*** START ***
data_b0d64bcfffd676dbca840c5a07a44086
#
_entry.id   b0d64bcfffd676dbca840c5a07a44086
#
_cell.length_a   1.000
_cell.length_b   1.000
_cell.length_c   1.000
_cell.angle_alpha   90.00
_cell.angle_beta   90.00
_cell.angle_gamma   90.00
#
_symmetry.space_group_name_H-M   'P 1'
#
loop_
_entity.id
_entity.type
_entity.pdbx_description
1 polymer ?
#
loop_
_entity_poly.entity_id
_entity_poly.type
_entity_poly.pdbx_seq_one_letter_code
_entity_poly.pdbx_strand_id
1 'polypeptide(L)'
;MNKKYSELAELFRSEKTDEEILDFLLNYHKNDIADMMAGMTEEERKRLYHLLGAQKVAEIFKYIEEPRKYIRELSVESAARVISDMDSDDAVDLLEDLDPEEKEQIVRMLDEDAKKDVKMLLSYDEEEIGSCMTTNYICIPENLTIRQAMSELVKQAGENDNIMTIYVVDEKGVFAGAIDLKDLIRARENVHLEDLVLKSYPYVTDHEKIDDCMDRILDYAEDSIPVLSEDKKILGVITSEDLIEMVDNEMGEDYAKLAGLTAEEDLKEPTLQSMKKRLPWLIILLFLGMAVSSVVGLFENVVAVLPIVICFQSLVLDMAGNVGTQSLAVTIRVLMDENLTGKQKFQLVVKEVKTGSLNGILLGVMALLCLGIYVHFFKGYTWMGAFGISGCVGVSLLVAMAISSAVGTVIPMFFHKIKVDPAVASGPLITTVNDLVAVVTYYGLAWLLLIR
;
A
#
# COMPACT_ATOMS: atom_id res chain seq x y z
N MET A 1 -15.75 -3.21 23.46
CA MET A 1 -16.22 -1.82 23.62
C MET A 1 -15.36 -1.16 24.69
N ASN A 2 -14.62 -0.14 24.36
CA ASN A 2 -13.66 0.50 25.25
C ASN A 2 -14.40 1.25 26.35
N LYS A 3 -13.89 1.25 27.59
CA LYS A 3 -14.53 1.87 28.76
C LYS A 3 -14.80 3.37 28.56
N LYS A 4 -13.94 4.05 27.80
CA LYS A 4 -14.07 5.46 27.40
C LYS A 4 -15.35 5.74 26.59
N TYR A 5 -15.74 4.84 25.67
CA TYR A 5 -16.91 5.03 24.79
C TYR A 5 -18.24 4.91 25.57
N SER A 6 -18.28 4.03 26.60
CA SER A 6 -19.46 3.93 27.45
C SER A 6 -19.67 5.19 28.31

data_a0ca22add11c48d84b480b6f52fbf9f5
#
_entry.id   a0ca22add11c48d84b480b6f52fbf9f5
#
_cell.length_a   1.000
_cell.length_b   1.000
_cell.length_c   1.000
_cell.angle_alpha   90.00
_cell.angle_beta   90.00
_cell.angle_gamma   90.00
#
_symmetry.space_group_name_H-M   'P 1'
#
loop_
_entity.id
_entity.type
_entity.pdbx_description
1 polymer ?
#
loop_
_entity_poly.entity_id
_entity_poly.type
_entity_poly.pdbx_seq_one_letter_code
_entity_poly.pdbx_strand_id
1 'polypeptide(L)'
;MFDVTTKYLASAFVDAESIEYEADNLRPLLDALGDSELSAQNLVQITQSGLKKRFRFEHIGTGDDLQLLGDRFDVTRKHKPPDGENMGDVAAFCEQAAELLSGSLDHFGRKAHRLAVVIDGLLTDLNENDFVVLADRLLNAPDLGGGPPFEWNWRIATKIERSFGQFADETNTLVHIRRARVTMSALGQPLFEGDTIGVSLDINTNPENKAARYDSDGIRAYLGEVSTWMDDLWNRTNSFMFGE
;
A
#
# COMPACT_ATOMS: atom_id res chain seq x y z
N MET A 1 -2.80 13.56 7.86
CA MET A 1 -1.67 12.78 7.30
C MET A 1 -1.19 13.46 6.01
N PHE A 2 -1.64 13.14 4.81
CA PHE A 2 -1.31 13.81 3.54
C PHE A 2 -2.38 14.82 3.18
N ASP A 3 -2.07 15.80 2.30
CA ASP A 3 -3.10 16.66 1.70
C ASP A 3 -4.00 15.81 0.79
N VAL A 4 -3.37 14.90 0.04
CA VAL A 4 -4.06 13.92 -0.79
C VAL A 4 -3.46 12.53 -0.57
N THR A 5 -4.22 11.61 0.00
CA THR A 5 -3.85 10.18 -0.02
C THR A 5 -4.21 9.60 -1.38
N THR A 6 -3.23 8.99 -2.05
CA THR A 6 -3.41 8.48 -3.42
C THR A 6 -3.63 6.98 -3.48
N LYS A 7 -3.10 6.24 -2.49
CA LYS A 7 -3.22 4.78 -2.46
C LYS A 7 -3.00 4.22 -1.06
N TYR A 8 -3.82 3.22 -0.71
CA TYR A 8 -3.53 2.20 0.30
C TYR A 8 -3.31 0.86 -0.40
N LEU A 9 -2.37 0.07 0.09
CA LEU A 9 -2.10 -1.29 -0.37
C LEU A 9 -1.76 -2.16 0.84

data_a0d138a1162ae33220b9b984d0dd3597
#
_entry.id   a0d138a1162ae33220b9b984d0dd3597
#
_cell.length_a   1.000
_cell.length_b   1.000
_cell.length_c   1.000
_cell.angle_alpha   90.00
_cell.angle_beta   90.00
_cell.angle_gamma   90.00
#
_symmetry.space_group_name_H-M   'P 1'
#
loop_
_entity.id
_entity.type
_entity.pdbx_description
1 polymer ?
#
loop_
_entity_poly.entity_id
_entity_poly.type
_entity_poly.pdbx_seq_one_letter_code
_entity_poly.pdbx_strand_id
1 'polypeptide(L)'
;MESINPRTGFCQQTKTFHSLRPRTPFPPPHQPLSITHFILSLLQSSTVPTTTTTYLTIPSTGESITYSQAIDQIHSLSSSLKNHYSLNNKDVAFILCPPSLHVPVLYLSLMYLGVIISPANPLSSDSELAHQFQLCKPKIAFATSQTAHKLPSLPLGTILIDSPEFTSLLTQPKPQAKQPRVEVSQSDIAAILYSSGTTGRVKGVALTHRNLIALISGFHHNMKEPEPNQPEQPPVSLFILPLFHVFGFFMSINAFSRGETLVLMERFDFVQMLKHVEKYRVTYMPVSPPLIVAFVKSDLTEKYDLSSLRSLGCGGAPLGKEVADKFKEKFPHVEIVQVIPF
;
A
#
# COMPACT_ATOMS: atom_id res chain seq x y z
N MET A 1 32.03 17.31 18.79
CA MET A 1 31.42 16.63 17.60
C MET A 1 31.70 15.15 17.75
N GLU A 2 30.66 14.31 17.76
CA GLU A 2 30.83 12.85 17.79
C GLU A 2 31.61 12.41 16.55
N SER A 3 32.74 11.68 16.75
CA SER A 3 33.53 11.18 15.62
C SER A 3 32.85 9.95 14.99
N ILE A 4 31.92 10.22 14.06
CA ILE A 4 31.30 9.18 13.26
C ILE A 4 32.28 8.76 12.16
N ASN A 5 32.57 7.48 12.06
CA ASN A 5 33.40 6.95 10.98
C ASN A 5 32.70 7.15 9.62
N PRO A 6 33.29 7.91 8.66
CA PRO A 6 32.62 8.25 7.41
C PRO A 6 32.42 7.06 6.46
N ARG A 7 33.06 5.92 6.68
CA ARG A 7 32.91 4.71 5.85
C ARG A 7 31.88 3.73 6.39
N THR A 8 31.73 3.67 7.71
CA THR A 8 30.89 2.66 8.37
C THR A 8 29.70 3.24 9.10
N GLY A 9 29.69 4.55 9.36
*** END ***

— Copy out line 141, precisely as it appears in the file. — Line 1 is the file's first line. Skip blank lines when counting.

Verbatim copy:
C GLU A 2 31.61 12.41 16.55